WATSONVILLE—Watsonville’s newest charter school now has a permanent home, and a long-vacant building on the Main Street corridor will soon have a new tenant.
Watsonville Prep School, which opened in August with 180 kindergarteners, first- and second-grade students, plans to occupy the second floor of the Gottshalks building at 407 Main St. sometime in the latter half of 2020.
Navigator Schools, the nonprofit organization that runs Watsonville Prep School, made the announcement Friday.
“Having such a beautiful building to call home will provide stability and space for our students and families,” said Navigator Schools CEO Kevin Sved.
The new facility will allow the school to add one grade each year until it has an eighth grade and serves 565 students, Director of Engagement & Partnerships Kirsten Carr stated in a press release.
Property owner Bill Hansen said that he is looking to develop the bottom half of the building into an “experiential shopping” facility similar to Jack London Square in Oakland.
“We are thrilled to have a school become the largest tenant of our flagship building on Main Street in downtown Watsonville,” Hansen said. “We have been working on this vision for years and couldn’t be more excited to assist in providing educational opportunities to all members of our community regardless of socioeconomic factors.”
The Gottschalks building has sat vacant since 2009, after the company filed for bankruptcy and the Watsonville location closed.
Navigator and the Hansen Family Trust have submitted plans to develop the upper floor of the property to the City of Watsonville.
“We are excited to see the former Gottschalks building coming back to life,” Watsonville City Manager Matt Huffaker said. “The addition of Navigator Schools will bring more jobs and people downtown, and combined with plans to redevelop the lower floor with new shopping and dining experiences, will serve as another building block in our efforts to revitalize downtown. As the economy shifts from big box retail to experience-based, these are the type of creative reuses that will help support a vibrant and healthy downtown.”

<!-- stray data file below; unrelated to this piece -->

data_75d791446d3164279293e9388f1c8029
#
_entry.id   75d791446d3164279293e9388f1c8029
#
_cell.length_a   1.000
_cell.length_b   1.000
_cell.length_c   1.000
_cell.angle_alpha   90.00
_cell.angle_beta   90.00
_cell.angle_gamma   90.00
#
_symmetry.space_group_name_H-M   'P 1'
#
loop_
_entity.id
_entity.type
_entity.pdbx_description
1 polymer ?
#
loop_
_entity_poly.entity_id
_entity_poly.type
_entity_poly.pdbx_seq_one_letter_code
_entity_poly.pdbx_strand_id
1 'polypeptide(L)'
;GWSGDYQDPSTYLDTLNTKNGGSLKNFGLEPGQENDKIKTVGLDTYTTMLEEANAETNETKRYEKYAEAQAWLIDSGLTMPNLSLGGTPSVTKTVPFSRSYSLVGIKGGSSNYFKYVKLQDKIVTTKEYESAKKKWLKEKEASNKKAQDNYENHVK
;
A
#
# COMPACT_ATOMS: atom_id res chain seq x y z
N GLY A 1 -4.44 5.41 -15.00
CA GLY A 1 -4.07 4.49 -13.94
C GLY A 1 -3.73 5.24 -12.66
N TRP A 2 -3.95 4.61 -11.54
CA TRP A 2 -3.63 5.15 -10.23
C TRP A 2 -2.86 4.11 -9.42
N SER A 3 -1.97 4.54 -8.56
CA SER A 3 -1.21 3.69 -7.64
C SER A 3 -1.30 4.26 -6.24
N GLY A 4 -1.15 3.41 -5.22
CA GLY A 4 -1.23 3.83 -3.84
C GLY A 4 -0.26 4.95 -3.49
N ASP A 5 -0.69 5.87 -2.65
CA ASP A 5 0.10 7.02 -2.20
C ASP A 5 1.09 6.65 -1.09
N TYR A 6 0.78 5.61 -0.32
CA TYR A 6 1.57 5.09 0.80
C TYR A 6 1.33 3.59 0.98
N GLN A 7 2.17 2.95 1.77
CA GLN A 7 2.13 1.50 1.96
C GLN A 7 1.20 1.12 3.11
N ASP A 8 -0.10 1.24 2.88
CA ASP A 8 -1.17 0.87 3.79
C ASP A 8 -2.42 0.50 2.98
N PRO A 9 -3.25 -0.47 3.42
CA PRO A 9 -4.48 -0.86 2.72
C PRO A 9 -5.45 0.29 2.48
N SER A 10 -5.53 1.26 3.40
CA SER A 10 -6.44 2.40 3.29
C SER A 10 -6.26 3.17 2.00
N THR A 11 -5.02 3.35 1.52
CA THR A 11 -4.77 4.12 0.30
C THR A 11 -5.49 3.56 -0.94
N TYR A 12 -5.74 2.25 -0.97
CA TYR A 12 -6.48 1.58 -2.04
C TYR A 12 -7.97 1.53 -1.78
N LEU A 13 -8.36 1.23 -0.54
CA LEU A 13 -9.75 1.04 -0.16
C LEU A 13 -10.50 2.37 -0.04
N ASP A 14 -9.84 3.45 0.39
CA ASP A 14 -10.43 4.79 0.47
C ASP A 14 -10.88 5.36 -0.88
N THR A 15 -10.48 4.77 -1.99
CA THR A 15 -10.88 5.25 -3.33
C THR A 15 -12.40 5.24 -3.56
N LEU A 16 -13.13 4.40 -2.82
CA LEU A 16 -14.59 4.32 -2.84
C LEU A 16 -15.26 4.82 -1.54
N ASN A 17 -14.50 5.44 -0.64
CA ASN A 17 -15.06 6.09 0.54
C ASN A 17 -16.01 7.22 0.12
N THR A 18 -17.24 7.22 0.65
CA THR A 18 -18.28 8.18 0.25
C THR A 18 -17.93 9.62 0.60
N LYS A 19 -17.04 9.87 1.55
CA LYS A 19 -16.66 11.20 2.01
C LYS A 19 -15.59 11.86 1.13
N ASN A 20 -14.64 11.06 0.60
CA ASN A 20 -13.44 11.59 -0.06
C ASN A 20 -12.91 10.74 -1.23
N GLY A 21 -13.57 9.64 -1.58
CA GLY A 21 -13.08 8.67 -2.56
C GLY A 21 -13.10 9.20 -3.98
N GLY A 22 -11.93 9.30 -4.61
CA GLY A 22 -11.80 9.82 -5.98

Navigator’s move into Pajaro Valley Unified School District did not come without controversy. Both the district trustees and the Santa Cruz County Board of Education denied its charter petition, but it was ultimately approved by the California State Board of Education.
The charter organization then demanded that PVUSD provide space for the new school – at a cost to the district – under a state law known as Proposition 39. They now occupy seven portable classrooms on the E.A. Hall Middle School campus.
PVUSD spokeswoman Alicia Jimenez said that the move will not cost the district anything, since it has already fulfilled its Prop. 39 requirements.
To help the school afford the space as it grows, the Hansen family provided a donation valued at $1.6 million over the first five years of the lease.
“We are so grateful to the Hansen family for their generosity and commitment to the community of Watsonville,” said Caitrin Wright, who volunteers as the chair of Navigator’s nonprofit Board. “We look forward to working with them to make their dream of creating a family-friendly downtown a reality.”
Hansen and his company Pacific Coast Development have been at the forefront of the recent revitalization of Main Street. He also owns The Terrace apartment building at 445 Main St. The four-story development includes 54 apartments a Togo’s sandwich shop below.
He also owns the property at 558 Main St., where he plans to build a 72-unit, apartment building known as The Residence and about 3,000 square feet of retail space on the first floor.